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Rebuilding Companies as Communities

In a post on our internal wiki, Eric suggested we have a look at a recent HBR article by Henry Mintzberg – Rebuilding Companies as Communities. Using a non-traditional organizational structure within our company, Eric knew that the article would be of interest to those of us who believe in the community structure as well as to those who doubt this is a viable organizational model.

Beneath the current economic crisis lies another crisis of far greater proportions: the depreciation in companies of community—people’s sense of belonging to and caring for something larger than themselves. Decades of short-term management, in the United States especially, have inflated the importance of CEOs and reduced others in the corporation to fungible commodities—human resources to be “downsized” at the drop of a share price. – Rebuilding Companies as Communities. Using a non-traditional organizational structure

I need to clarify that in our context, a community is different than the one frequently understood of a social community. Our communities are true business units and need to be financially self-sufficient (they need to generate enough revenue to support their cost structure).

As I presented a few months ago, we have taken the community approach to organize our various departments and we recently realized that we needed a central community to organize – at least in the short term – the work of the various communities. We humoursly called it the BOSS for Bureau d’Organisation et de Support aux Services, in French for Office of Organization and Support Service.

The BOSS’ Mission

The BOSS coordinates and dissiminates relevent business information, and provides support to the various communities in order for them to achieve their goals.
  • Crystallizes information for the communities to help them develop their strategy;
  • Acts as the conduit and diffuser of the strategic and tactical information relevant to the achievement of objectives;
  • Ensures transparency and compliance with the financial capability (definition and monitoring of the budget) of the communities;
  • Guides the communities to be effective in their orientation;
  • Establishes the context for evaluating the contribution of the communities (financial, vision, strategy);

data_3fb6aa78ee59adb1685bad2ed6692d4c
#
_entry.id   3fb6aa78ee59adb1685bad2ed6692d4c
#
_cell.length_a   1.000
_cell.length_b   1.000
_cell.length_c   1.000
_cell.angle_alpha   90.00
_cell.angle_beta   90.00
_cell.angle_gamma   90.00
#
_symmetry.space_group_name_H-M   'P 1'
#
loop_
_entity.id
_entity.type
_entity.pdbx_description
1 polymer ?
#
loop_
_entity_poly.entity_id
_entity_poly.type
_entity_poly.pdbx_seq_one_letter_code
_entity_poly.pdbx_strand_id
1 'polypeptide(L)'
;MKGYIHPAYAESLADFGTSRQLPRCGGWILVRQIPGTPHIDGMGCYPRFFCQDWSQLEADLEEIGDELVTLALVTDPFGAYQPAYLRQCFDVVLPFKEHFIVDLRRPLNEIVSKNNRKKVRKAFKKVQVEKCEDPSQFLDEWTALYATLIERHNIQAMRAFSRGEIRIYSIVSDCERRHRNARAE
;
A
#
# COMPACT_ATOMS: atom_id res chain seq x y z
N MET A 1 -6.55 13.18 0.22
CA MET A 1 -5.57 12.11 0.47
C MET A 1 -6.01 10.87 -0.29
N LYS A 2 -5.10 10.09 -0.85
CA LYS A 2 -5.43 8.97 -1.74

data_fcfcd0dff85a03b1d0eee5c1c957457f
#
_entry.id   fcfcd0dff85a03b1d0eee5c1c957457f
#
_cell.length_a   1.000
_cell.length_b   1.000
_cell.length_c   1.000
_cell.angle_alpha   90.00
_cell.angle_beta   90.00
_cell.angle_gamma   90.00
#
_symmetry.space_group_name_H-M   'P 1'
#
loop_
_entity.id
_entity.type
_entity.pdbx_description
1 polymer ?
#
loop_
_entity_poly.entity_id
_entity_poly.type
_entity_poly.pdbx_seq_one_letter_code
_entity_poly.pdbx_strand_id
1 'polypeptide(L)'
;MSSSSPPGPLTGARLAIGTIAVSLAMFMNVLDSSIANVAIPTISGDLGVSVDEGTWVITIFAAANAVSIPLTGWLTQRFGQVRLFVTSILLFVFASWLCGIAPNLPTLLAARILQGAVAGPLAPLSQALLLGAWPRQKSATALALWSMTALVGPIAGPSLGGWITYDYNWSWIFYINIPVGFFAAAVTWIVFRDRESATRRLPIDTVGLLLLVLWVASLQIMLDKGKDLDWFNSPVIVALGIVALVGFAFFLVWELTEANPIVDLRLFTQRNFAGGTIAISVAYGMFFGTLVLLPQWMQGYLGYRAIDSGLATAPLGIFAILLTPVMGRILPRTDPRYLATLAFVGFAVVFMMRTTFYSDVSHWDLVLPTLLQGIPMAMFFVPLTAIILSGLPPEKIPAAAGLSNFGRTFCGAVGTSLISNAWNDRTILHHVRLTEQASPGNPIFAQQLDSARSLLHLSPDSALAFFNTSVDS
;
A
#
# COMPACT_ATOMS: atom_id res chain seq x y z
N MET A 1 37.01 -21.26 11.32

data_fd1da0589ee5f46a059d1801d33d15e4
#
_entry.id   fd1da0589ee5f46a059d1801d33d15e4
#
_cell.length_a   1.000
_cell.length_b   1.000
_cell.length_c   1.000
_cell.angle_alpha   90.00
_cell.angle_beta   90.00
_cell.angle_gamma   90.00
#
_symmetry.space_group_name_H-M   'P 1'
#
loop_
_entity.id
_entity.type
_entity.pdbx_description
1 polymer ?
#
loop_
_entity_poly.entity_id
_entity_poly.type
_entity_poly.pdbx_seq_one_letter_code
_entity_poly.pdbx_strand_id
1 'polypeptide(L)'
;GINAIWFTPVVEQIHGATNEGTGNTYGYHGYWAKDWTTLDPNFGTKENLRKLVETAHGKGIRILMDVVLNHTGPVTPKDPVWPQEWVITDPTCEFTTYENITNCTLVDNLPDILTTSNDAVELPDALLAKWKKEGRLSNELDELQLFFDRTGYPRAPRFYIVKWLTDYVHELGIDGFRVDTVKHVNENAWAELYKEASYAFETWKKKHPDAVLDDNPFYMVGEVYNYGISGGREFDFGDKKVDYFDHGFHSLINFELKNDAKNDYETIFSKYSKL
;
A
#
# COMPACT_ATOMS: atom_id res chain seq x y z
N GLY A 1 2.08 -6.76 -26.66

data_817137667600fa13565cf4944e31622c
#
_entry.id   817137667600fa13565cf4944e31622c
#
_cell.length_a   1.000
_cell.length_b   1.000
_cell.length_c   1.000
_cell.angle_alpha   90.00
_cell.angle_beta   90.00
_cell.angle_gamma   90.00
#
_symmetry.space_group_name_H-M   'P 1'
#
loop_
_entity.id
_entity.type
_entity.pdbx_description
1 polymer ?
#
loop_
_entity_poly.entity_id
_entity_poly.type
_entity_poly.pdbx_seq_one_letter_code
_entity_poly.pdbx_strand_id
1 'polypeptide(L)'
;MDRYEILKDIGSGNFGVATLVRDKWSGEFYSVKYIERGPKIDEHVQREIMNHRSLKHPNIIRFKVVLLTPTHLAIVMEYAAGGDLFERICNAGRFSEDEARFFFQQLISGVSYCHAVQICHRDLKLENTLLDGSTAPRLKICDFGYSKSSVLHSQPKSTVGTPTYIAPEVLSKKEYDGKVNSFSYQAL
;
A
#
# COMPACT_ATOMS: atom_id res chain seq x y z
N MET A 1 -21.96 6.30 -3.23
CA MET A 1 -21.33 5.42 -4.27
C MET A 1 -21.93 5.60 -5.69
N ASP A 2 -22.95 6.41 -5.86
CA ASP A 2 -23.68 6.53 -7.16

• Maintains the social architecture of the communities;
  • Acts as a sounding board for new initiatives;
  • Maintains and prioritizes the backlog of initiatives;
  • Detects and offers points of improvement;
  • Organizes monthly meetings;
  • Organizes bi-annual Strategic Cafés.
There are 5 members on this committee with a 6 months term. All members have been elected by the community to represent their interest and make the best decisions for the organization.


  • All employees must be part of at least one sub-community.

Defined Processes

To create a community: The community should establish and implement a business plan that seeks profitability and submit it to the BOSS for approval. Each community must define its own rules of participation.

To end a community: The criteria and details for this process will be detailed shortly.

Answers to frequently asked questions (FAQ)

Is the BOSS responsible for setting the strategy?

No, the mission of the BOSS is to support the communities in preparing their strategy. It is up to each of the existing communities to establish its own strategy. On the other hand, the BOSS will ensure that a strategy is in place for each community and will assist the communities who need to create their strategy. As stated in its mission, the BOSS is responsible to channel and catalyze the information to help the various communities.

What should communities report to the BOSS?

In line with their business plan, each community will present its progress and key performance indicators in line with achieving their objectives.

I have an idea to launch a new community, what do I do?

Talk to your BOSS representative. You may also consult the internal wiki where you will find the information you need to provide to the BOSS to launch your community. There are meetings every month during which new ideas and opportunities will be presented and evaluated. If your idea is accepted, you will be allocated financial resources allocated according to the needs outlined in your strategy.

Our implementation of the community structure has hit bumps along the way but to date, it seems to be a viable alternative to traditional organizational structures. As with many innovations, we need to make sure we adapt the model to our reality in order for it to be an efficient structure.


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